No substantial progress in post-Brexit talks, says EU negotiator
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    No substantial progress in post-Brexit talks, says EU negotiator

    Credit: Belga

    No substantial progress came out of the post-Brexit talks between the European Commission and the United Kingdom this week, Commission negotiator Michel Barnier said.

    Both sides remain stuck in their positions on several crucial points, according to Barnier.

    Barnier accused the UK of deviating from the principles agreed on in last autumn’s political declaration, which was supposed to set the framework for future relations between the UK and the EU. The document was negotiated and approved by both parties, Barnier said.

    “We engaged in this negotiation on the basis of a Joint Political Declaration that clearly sets out the terms of our future partnership,” Barnier said.

    “It is – and it will remain for us – the only valid reference, the only relevant precedent in this negotiation, as it was agreed by both sides,” Barnier said.

    “Yet, round after round, our British counterparts seek to distance themselves from this common basis,” he lamented.

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    “Even in the rare areas where we saw some movement this week, such as the European Convention on Human Rights, we still fall short of what we had agreed in the Political Declaration,” said Barnier.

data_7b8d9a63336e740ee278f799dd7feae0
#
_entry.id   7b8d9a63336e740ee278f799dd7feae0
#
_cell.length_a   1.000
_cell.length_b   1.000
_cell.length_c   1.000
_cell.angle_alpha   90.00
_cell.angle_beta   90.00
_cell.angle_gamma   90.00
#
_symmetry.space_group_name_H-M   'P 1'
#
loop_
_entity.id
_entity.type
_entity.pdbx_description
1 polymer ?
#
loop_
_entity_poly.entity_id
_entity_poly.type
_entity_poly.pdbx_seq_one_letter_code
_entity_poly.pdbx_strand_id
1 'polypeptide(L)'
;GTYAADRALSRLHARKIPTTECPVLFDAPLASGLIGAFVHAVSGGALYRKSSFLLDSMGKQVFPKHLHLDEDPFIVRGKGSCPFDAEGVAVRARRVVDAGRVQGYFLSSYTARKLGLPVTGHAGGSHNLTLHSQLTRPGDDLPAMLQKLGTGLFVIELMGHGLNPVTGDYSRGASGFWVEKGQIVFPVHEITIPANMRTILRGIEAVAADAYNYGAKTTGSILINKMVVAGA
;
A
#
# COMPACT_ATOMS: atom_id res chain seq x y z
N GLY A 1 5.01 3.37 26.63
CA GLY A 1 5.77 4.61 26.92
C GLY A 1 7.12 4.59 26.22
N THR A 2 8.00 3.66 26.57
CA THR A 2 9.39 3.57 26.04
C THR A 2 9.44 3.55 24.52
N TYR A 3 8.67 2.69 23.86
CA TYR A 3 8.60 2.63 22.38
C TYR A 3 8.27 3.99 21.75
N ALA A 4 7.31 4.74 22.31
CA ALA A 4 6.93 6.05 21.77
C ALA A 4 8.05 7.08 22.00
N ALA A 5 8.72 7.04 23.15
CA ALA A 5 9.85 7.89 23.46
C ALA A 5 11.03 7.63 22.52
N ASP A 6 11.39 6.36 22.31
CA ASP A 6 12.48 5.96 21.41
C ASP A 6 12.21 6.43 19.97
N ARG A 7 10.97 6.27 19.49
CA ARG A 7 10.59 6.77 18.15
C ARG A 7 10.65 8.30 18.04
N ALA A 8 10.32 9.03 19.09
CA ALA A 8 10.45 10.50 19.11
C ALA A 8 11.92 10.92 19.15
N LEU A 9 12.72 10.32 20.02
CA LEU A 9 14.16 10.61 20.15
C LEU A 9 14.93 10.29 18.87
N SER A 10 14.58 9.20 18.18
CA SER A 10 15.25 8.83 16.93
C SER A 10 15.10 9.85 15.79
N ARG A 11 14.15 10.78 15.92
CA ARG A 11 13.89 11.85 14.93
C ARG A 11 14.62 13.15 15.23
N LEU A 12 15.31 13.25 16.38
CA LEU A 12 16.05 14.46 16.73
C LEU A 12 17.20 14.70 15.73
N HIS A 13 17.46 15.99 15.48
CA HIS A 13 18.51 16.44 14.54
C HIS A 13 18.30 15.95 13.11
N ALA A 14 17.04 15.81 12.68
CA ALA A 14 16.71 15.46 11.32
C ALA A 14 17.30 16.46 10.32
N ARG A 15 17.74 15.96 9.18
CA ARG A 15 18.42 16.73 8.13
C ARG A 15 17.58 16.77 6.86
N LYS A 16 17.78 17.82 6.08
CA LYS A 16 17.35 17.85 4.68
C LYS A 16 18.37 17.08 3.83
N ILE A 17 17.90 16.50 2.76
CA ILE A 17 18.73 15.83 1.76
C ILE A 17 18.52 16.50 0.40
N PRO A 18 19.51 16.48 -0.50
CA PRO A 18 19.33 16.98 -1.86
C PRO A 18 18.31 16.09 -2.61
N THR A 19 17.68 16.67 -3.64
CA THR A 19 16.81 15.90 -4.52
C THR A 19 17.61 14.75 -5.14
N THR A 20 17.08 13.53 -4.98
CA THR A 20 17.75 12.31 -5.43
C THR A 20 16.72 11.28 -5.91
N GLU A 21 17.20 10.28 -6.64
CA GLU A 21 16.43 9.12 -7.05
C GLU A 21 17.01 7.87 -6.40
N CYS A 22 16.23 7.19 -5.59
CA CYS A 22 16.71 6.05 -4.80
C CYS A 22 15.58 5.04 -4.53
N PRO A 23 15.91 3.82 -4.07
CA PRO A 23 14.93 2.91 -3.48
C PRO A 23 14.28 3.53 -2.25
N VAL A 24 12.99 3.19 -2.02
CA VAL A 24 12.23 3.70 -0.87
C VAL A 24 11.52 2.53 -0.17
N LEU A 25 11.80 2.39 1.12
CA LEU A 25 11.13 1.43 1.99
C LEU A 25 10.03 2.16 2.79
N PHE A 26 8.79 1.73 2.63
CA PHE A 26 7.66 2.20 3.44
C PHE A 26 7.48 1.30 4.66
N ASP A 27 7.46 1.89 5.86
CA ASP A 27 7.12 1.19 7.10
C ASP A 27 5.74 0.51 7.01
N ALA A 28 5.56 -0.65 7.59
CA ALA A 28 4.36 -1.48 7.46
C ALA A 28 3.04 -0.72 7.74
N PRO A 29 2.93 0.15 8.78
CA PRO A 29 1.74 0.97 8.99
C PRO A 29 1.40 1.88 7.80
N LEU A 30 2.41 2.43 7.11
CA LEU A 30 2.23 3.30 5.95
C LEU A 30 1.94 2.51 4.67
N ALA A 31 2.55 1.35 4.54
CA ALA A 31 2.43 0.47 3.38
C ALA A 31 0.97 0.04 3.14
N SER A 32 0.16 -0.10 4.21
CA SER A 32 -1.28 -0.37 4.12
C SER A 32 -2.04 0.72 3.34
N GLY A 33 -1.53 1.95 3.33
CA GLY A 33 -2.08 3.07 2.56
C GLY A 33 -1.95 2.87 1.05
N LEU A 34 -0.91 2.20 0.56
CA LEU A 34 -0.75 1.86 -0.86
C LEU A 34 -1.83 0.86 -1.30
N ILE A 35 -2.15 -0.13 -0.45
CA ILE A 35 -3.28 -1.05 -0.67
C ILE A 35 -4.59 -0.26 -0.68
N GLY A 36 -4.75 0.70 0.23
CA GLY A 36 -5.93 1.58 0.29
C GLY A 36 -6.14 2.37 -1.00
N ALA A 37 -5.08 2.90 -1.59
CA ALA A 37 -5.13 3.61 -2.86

Another area where some limited progress has been made is citizens’ rights. Barnier said that he was pleased to hear that 3.1 million EU citizens have already been granted residence status in UK.

    As for UK nationals residing in the EU, he said that EU is working on simple procedures for applying for residence status. In the 14 Member States that have chosen a “declaratory system”, UK nationals will receive a physical document enabling them to prove their status.

    In his statement, Barnier did not address the issue of voting rights in local and regional elections and this topic is apparently  outside the EU – UK negotiations.

    Until now, UK government has signed bilateral voting rights agreements with Poland, Spain, Portugal and Luxembourg given their citizens the same voting rights as they had before Brexit.

    “Bilateral agreements undermine the multi-lateral approach and may in fact be part of a systematic attempt by the UK government so to do,” said Roger Casale, a former Labour MP and secretary general of citizens’ rights NGO New Europeans, to The Brussels Times.

    “Michel Barnier must be asking himself whether the UK is negotiating in good faith,” he added. “We must all insist on an extension of the talks to avoid a Boris Johnson made disaster for the UK which will also impact negatively on the rest of Europe.”

    “It is clear that we are approaching a moment of truth: We expect the United Kingdom to respect its engagements – both when it comes to our, already ratified, Withdrawal Agreement, and to the precise content of the Political Declaration, which remains and will remain the basis and the framework for our negotiation,” Barnier said.

    “If this is the case, and if we keep our mutual respect, our serenity and our determination, I have no doubt that we will find, in the course of the summer or by early autumn at the latest, a landing zone between the United Kingdom and the European Union. Then, finally, we will reach an agreement on our partnership for the future,” Barnier concluded.

    British negotiator David Frost also offered a statement. “Progress remains limited but our talks have been positive in tone. Negotiations will continue and we remain committed to a successful outcome,” Frost said.

    “For our part, we are willing to work hard to see whether at least the outline of a balanced agreement, covering all issues, can be reached soon,” he said.

    Jason Spinks
    The Brussels Times